MIAMI - Like most people who signed up for Florida’s official Burmese python hunt last winter, Mark Rubinstein slogged a couple times through the Everglades without ever seeing one of the elusive snakes.
Something else caught his eye, though.
In the dirt along a levee, about 10 miles deep into the wetlands, Rubinstein found a gold pendant, with sapphires forming a cross inside a circle of diamonds. One edge of the penny-sized medallion was melted and misshapen.
It may have fallen from the sky. Rubinstein was hunting near the crash sites of two airplanes that went down in the same area: Eastern Flight 401, a New York flight that crashed as it prepared to land in Miami in 1972, and ValuJet Flight 592, a 1996 flight to Atlanta that caught fire shortly after takeoff and plummeted into the remote swamps west of Miami.
Rubinstein hopes to return the jewelry to its rightful owner.
“We’ve got to get this back to the family, if we can,” he said last week.
Python hunter Mark Rubinstein hopes to return the jewelry to its rightful owner.
All 104 passengers and five crew members aboard the ValuJet flight died. The Eastern flight carried 163 passengers and 13 crew members. Seventy-seven people survived, thanks in part to a Homestead man who was catching frogs from his airboat that night. He pulled survivors onto his airboat and turned his headlamp skyward so rescue helicopters could find the crash.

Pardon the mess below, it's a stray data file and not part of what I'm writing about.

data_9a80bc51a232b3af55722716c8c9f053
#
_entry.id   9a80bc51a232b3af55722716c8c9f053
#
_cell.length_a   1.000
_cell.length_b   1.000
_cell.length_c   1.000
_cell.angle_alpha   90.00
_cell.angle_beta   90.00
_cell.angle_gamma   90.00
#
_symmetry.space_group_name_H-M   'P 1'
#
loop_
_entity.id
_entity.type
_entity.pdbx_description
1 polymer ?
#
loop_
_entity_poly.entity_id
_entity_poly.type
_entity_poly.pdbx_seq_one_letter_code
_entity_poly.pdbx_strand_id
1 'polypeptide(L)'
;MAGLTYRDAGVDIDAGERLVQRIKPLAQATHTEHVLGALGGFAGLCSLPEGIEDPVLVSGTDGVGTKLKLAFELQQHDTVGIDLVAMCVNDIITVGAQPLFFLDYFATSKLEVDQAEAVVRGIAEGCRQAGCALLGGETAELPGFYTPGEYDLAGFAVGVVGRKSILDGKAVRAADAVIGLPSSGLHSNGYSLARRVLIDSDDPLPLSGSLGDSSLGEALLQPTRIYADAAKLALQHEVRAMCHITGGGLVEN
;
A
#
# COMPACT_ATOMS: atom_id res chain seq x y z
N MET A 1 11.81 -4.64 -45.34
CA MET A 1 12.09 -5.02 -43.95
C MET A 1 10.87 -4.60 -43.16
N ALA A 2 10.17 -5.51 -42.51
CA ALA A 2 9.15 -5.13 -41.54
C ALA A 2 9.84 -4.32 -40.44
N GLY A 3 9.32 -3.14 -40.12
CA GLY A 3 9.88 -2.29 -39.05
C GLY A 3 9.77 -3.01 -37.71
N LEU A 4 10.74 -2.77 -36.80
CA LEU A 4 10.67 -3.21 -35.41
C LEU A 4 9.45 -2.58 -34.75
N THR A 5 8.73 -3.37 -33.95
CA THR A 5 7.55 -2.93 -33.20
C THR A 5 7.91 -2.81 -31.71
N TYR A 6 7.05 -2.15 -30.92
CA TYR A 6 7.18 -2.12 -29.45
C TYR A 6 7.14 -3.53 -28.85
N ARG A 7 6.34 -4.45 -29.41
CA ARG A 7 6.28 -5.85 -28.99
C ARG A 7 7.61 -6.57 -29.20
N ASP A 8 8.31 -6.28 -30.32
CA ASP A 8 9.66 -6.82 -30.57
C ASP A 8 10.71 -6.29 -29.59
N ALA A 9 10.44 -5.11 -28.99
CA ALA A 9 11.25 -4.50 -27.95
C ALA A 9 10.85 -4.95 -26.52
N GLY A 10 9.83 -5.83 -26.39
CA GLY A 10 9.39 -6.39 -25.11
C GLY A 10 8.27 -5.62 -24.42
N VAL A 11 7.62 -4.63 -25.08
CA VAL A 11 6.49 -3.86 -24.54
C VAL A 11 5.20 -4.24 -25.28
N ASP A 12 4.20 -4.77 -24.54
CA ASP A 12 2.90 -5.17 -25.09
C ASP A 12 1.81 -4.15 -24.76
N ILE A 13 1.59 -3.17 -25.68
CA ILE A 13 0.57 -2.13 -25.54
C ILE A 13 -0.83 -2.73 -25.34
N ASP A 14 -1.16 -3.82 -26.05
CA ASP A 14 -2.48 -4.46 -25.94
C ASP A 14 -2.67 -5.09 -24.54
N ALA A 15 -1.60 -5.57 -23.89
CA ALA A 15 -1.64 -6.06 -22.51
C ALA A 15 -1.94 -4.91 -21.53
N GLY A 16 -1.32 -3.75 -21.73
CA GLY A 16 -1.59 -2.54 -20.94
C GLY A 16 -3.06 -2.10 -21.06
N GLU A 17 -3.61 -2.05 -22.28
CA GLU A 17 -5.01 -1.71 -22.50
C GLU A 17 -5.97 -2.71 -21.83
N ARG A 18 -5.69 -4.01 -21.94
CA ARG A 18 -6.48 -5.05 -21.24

Invasive pythons have been able to disappear into the Everglades for a reason. Sawgrass gets its name from its sharp edges and can grow tall enough to hide predators and any sign of civilization. The wetlands are best traversed by an airboat, and guides warn tourists that anything dropped into the murk is gone for good.
Eastern Flight 401 passenger Ron Infantino spent five hours pinned by debris in the water and sawgrass, holding onto the armrest of what had been his seat on the airplane. The crash stripped him of everything, leaving him naked except for the elastic of his socks. He screamed for his wife of 20 days, Lilly, but he never heard her voice again.
“I’ve always wondered: Could you imagine if I went back out there and found my wallet? But, no,” he said. “It took them two days to find Lilly.”
His first thought of his wife when he saw a picture of the pendant Rubinstein found, but he didn’t recognize it as a piece that belonged to her. Infantino, who is raising money to build a memorial to the people lost on his flight, praised Rubinstein for reaching out to the survivors and the victims’ families.
The state of Florida is gearing up for a massive python hunting contest in the Everglades starting on Saturday. But an animal rights group is calling for the state to ban decapitation as a method of killing the giant snakes.
Decapitation is one of three lethal methods the state has authorized in the Python Challenge. The contest, which has cash prizes, is attracting hunters from all over the U.S. to help the state fight an infestation of non-native Burmese pythons.
But Lori Kettler, with People for the Ethical Treatment of Animals, says decapitation cannot possibly be humane.
‘This is going to create a machete-wielding army of inexperienced snake hunters,” she said. “We’re quite concerned that any concern for the snakes’ pain and suffering is likely to go without notice or consequence.’